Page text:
The Boondock Saints


Year 2000

Willem Dafoe as  Paul Smecker
Sean Patrick Flanery  as Conner MacManus 
Norman Reedus  as Murphy MacManus
Billy Connolly as Il Duce
Bob Marley as Detective Greenly 
 
Director - Troy Duffy
Screenwriter - Troy Duffy  

If you've read about this movie at all, then you've read about some sort of issues between the ego of the director/screenwriter and the producers/executives. In fact, the off-screen drama appears to have been chronicled in a movie called Overnight.

If you've heard about The Boondock Saints, then you've probably heard that it's worth watching for the fun of it. Regardless of any issue associated with the battle of egos that went into making this movie, my recommendation is to watch it. If you like it, you'll watch it more than once.

The plot is a vigilante shoot-'em-up story. Two Boston brothers, fraternal twins Conner (Patrick Flanery) and Murphy (Norman Reedus) MacManus, find themselves taking on the Russian mafia one night to help a friend. A one time event turns into a career. Sharp tongued FBI agent Paul Smecker (Willem Dafoe) investigates the mayhem.

As to the director versus the executives back story, it definitely affects the movie. Scenes were cut from the final release and it lacks the polish of a well crafted movie. The movie starts out grounded in reality but escalates to the improbable by the finish. This would be alright if it was a smooth escalation. But, one minute there's a major gunfight in a suburban neighborhood and the next we are expected to feel sympathy in a domestic environment.

This jumping around flaws the movie.

This movie is basically a comedy with lots of swearing and shooting. The best part about this movie is that it pulls it off. Anyone who thinks that this is an easy feat should see Smokin' Aces. Or, if you're in a masochistic frame of mind Oceans Twelve (a.k.a. Our Audience Genuflects Before Us Because of Who We Are...Inside).

I'm not sure if "Saints" intends to be "edgy" (I doubt it). That doesn't mean that there are many limits as to what can be lampooned. For example, the FBI agent played by Dafoe is gay but not effeminate. In fact he really dislikes wimpy gays. I think he's "conflicted".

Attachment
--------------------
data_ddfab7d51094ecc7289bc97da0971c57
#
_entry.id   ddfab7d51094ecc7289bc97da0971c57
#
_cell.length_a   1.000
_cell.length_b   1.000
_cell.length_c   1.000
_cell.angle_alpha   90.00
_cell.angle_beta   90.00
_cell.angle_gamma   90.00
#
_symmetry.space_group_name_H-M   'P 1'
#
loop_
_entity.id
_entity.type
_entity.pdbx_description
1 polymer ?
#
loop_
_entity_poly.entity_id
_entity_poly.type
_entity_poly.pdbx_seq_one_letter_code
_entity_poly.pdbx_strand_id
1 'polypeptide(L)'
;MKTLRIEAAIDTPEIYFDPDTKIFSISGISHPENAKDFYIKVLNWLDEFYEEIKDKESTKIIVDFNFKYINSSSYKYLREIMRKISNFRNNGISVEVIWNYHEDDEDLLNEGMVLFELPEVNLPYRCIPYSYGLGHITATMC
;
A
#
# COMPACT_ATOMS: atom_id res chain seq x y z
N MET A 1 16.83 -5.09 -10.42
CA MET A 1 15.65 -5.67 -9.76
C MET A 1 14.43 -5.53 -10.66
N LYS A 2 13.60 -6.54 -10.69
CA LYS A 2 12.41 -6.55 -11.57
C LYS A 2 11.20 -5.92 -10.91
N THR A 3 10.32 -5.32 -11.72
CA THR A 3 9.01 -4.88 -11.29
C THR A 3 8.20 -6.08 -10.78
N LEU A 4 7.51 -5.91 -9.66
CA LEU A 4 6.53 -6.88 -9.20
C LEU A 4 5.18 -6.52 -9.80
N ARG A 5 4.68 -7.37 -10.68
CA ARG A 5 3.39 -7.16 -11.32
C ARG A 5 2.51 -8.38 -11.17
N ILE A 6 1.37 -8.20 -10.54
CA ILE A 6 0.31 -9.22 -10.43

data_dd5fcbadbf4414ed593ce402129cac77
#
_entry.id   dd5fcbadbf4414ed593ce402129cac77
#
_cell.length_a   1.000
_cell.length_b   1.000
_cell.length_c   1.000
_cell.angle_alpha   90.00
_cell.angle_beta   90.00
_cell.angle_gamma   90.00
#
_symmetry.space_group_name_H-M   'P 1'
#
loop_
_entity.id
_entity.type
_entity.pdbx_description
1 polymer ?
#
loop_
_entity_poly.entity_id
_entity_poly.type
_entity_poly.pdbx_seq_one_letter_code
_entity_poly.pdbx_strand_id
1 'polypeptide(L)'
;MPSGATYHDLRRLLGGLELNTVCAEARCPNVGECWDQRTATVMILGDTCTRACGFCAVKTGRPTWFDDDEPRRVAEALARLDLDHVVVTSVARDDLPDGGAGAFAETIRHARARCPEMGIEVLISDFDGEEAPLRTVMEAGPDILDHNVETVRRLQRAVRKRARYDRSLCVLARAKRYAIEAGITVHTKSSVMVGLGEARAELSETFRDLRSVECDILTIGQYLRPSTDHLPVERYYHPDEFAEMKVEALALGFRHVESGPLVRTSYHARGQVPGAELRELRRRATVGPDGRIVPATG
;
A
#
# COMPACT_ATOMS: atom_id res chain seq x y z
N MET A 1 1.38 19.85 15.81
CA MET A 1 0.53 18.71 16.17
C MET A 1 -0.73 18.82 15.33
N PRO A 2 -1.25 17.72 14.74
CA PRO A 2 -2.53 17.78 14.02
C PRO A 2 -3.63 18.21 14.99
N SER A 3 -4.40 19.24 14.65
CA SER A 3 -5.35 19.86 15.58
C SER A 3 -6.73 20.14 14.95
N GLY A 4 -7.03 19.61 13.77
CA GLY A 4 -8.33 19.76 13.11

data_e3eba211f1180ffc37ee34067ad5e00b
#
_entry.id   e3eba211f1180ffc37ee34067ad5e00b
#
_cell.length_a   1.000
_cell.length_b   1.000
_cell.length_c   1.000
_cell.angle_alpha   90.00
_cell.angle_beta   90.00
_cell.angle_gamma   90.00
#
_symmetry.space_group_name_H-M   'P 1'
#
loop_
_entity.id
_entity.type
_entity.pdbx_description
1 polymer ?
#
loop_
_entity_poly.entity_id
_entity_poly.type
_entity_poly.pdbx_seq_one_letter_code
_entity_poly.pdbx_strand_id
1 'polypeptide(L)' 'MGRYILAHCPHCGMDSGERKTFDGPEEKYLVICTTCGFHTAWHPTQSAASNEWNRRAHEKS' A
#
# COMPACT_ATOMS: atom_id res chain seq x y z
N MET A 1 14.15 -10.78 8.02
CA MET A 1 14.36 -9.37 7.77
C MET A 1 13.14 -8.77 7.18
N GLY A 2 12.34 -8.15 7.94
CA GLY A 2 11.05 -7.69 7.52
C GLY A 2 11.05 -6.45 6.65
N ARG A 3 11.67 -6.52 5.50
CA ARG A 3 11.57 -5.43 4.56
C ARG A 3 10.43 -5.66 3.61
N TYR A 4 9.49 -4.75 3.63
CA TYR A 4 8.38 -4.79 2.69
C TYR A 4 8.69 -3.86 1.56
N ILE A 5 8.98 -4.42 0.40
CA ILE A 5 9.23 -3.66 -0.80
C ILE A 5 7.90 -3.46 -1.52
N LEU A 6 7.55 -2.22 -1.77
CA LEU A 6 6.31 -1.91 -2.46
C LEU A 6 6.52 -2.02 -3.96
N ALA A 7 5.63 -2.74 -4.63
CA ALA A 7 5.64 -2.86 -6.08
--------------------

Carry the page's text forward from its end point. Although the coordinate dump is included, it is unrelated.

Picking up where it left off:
Willem Dafoe is one of those actors that I like because, among other things like he's a good actor, he's not afraid to take chances. In one scene he dresses as a hooker. I've got tell you, with his slight build (much smaller than say, oh, Renée Zellweger's), he makes it work.

There's a running gag regarding FBI agent Smecker and Boston police detective Greenly. Whenever Greenly says something dumb, he has to get coffee. Keep that in mind when reading the quotes.

About the quotes... For the first time, I've had to edit the ef word from this quotes page because I think that at least one-third of the lines in the movie contain some form of the "f" word and the lines are just too good to ignore.


Ivan Checkov: I am Ivan Checkov, and you will be closing now.
Murphy: Checkov? Well, this here's McCoy. We find a Spock, we got us an away team.


The Boston police, Greenly in particular, is coming up with theories about the first dual murder.
Smecker summarizing: Brilliant. So now we got a huge guy theory, and a serial crusher theory. Top notch.


We find out about Smecker's sexual preference when he is in bed with a man.
Smecker: What are you doing?
Hojo: I just wanted to cuddle.
Paul Smecker: Cuddle? What a fag.
Smecker enters a mass murder scene in a hotel room
Smecker: How many bodies, Greenly?
Greenly: Eight.
[Smecker, who doesn't know the answer himself, gives Greenly the "You're wrong" look anyway.]
Greenly: Ah, s**t! I forgot about that one! Nine! Nine?
Smecker: While Greenly's out gettin' coffee, anybody else want anything?

The brothers are selecting equipment for their next escapade. The Irish brogue used by these two adds to the scene.
Connor: Do ya know what we need, man? Some rope.
Murphy: Absolutely. What are ya, insane?
Connor: No, I ain't. Charlie Bronson's always got rope.
Murphy: What?
Connor: Yeah. He's got a lot of rope strapped around him in the movies, and they always end up using it.
Murphy: You've lost it, haven't ya?
Connor: No, I'm serious.
Murphy: Me, too. That's stupid. Name one thing you gonna need a rope for.
Connor: You don't [...] know what you're gonna need it for. They just always need it.
Murphy: What's this 'they' s**t? This isn't a movie.
Connor: Oh, right.
Connor, taking a large knife from Murphy: Is that right, Rambo?
Murphy: All right. Get your stupid [...] rope.

Even though this is definitely a guy film, the fact that it's mostly a comedy means that a girl won't be overly disgusted by it if she wants to watch it with you.

But, there is original and nearly constant use of the ef as a punctuation mark. There is a scene in an exotic dance club. There is some torture. There are many killings. (I saw a final tally of thirty-two. Ah, s**t! I forgot about that one. Thirty-three. Thirty-three? Want cream and sugar with that coffee?) And somehow a belief in God as a destroyer is germaine to the plot. (Billy Connolly is a scene stealer as "Il Duce".)

It's definitely worth a look, probably even more than one.

And don't forget the deleted scenes. The brothers' mom back in Ireland is a character.


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